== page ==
Sunday 9 June 2019

Hidcote Garden

A visit to Hidcote garden on a warm, sunny day is a real treat - Hidcote is at its best in the spring when the whole place is a riot of colour. 

Hidcote is an Arts and Craft garden, the product of a socialist ideology which began in the late 19th century, as an antidote to the advancing technology and materialism of Victorian society and which promoted a more traditional focus on the craftsperson and artist. Arts and Crafts Gardens were seen as an extension of the house where architectural elements of the building were echoed in the garden, creating a series of formal 'outside rooms' that were viewed from the house. Beyond these 'outside rooms'  the garden gave way to the landscape - rock gardens led to woodland glades and wild areas with rustic paths and water gardens.

An Arts and Crafts garden has the following characteristics: enclosures that provide small intimate spaces, anticipating surprises around the corner; the use of traditional materials, such as stone and oak, used in an imaginative way to construct walls and steps; ornamental structures such as gazebos, formal pools, fountains, sundials; carefully considered plant choice where plants are given freedom to grow within borders, culminating in the famous over-flowing look of an English garden, with carefully considered colours; yew hedges are favoured creating a dense backdrop and because yew accommodates topiary.

Lawrence Johnston incorporated all of the above in the creation of Hidcote.

We started our walk with the series of 'outside rooms' that surround the house

and which include mature trees

each 'room' is surrounded by hedges with narrow gaps that give way to the next 'room' or to the thatched cottage in this photograph

the planting is dense and carefully planned

view of the house

a clearing

iris dominates at this time of year

and so we moved on from room to room

and arrived in the area dominated by the fountain

washing up liquid? Probably

some of the planting is very carefully planned

while in other areas nature has been allowed to run its course

The gardens were very busy and we felt the need to move away from people so we took a path that would lead to what Johnston called the 'wilderness'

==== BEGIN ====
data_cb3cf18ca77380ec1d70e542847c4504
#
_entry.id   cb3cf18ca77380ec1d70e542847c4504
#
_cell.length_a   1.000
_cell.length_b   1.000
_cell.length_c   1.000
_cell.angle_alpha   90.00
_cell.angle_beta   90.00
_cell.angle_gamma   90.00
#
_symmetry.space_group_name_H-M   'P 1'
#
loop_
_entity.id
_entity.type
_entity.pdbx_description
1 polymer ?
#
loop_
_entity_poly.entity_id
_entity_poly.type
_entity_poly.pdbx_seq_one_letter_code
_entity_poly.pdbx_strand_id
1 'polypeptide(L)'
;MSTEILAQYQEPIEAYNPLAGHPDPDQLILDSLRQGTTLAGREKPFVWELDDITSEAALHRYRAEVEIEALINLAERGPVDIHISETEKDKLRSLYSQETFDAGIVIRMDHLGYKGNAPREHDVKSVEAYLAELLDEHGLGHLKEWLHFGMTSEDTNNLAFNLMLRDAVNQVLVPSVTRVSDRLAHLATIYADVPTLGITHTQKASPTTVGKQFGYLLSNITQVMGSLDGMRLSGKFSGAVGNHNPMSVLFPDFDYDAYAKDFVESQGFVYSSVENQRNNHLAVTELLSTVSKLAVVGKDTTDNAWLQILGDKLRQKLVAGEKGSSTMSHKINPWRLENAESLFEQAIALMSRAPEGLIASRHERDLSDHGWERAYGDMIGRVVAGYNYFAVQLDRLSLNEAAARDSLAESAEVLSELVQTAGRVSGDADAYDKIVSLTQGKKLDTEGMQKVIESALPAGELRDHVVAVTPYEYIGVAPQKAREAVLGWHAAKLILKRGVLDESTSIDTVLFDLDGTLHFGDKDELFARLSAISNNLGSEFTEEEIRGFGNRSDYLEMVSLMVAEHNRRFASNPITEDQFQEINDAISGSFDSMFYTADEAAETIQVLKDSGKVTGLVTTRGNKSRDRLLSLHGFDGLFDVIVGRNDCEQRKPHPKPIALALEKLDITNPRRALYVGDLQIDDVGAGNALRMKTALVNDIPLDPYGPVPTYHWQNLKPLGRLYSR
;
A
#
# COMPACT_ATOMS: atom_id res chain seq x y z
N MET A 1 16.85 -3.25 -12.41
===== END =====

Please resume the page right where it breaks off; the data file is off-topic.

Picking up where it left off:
which leads to an open area that affords great views of the Cotswold countryside

these gates led us up back to the formal gardens

along this long vista with one of the gazebos at the end

the rhododendrons in full blossom

and interesting planting on the ground

it's such a pleasure wandering around here

lots of poppies, but unfortunately, the Himalayan blue poppy which was one of the reasons I wanted to visit at this time of year, had not flowered yet

a small stream runs through the garden

back to the long vista

but we got sidetracked by this series of gaps in the hedge

a series of topiary that forms paths

this is a slow walk allowing for frequent stops to admire the planting

We came to a clearing where a lot of people had chosen to picnic

this little boy spent a long time trying to entice the sheep to come closer

Two rows of trees that just invite you to walk under their shade

and then we got to the first gazebo which was built by Lawrence Johnston in 1915

and then the second one, facing the first. The placement of the two gazebos adds to the structure and design of the two central vistas in the garden.

We then moved on to the second vista

which leads on to the woods.


Small, but perfectly formed

a cool oasis after the heat in the gardens

we wandered here for a while

left the woods

and made our way to the green house

and the lily pond which was covered with chicken wire in an attempt to protect the newts from the ducks.

More iris here

We took the path that leads to the orchard

stopped to admire more iris

such inspired planting

two wisteria trees at the end of the path

and then we entered the orchard

moved on to the tool shed

a thatched cottage

and we had come full circle back to the house

a lilac bush

and the handkerchief tree which I remembered from our last visit

and then it was time to head back home.


  1. Hidcote is a wondrous place indeed. My husband once declared it to be his favourite garden. I always think about how many hours of work it must take to maintain such an effortless-seeming result!
    I am sorry that you missed the blue Meconopsis.

    1. I think I agree with your husband, Olga. It's so wonderful being there, and as you say, so many hours and hours of work.... I am also awed by the knowledge and skill and vision that is required to create such a garden.

      Aha! I now know the name for the blue Meconopsis! It's the only garden I have ever seen one, and I was really looking forward to it. Never mind, next year.

      Still have not visited the garden near Oxford that you wrote about a while ago - it will have to wait until the autumn now but I am looking forward to it.

    2. You will have to plan a visit to the Scottish Borders next June - to Dawyick Botanic Garden.
      Meconopsis love the conditions in Scotland, and the Scottish Borders are not too far to go.

    3. Dawyick looks wonderful, Olga, so there's another addition to my list. Thank you.